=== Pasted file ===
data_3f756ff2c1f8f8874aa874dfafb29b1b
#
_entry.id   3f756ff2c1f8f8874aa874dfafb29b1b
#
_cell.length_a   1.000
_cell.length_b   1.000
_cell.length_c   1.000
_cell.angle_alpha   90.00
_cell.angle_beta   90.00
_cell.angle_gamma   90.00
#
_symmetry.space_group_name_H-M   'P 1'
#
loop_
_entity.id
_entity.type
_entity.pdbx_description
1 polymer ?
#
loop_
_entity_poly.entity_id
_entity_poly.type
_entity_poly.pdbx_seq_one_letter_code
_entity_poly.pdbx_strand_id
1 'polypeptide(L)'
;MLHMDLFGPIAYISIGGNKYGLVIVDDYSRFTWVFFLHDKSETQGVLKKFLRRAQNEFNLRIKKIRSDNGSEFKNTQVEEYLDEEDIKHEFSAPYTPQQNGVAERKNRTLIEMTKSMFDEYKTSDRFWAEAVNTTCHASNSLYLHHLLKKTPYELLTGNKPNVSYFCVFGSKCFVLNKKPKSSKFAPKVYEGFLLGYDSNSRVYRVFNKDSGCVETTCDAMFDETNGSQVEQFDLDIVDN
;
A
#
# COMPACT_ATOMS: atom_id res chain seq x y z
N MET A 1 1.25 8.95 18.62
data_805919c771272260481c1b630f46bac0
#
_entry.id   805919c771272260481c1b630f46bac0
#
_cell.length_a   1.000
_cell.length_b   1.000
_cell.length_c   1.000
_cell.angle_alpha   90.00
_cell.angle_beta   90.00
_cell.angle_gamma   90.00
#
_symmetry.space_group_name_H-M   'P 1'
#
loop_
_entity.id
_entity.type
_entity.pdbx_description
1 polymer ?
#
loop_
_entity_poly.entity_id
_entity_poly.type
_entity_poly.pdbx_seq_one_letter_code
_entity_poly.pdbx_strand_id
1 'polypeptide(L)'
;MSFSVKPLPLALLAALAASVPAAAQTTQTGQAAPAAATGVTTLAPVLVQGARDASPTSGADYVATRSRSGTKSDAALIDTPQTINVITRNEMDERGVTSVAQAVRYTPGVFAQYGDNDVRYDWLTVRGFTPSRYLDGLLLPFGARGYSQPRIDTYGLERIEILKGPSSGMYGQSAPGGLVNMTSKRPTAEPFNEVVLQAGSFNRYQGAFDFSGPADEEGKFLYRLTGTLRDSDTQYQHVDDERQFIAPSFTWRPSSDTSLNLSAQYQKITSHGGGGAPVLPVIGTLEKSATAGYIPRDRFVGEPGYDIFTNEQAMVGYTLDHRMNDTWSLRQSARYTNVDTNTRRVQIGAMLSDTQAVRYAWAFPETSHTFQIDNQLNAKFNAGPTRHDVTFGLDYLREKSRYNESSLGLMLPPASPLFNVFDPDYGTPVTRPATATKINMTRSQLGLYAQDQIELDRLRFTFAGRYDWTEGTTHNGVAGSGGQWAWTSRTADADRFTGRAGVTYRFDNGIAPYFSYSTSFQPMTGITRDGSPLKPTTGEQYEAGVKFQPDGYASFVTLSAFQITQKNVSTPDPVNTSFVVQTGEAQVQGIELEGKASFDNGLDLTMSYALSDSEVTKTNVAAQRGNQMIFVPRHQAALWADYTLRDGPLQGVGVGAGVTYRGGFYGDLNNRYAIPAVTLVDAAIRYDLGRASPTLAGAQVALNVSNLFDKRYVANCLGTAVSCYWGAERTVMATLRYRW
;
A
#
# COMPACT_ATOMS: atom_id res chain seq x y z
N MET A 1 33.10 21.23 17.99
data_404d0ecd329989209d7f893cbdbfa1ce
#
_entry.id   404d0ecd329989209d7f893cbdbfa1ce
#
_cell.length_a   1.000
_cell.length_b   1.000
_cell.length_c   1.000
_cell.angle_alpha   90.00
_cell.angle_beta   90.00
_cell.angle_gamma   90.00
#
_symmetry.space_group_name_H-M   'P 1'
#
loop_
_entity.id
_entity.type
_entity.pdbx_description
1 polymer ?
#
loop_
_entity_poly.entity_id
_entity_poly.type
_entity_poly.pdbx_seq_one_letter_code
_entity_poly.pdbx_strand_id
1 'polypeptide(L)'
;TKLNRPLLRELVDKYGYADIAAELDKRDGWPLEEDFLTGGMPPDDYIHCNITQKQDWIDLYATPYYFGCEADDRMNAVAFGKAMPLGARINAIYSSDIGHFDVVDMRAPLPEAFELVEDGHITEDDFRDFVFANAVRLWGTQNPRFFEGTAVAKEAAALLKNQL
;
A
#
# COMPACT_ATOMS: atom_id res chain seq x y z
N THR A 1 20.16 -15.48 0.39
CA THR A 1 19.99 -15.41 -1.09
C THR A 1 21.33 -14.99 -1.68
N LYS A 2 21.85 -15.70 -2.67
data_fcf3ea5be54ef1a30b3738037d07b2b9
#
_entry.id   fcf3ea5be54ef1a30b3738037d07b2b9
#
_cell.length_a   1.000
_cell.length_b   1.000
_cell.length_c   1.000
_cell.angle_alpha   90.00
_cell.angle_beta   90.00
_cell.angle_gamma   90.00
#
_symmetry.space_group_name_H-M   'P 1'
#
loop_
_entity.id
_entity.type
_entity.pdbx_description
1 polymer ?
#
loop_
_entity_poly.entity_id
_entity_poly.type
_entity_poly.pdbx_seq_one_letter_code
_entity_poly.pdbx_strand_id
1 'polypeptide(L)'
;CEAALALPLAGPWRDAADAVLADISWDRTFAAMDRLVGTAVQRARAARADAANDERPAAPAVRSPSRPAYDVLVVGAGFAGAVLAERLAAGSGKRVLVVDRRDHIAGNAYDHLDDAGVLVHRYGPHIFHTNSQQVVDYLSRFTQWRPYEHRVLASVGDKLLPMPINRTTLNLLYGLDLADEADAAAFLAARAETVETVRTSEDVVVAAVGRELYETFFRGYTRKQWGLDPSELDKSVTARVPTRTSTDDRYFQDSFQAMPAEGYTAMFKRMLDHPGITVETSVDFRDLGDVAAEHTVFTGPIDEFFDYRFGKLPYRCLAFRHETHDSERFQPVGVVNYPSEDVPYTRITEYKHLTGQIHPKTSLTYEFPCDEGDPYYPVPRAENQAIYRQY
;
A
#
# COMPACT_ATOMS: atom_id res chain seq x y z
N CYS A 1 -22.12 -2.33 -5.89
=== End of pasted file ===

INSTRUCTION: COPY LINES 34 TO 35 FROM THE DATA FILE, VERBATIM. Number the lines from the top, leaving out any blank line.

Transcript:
_entry.id   805919c771272260481c1b630f46bac0
#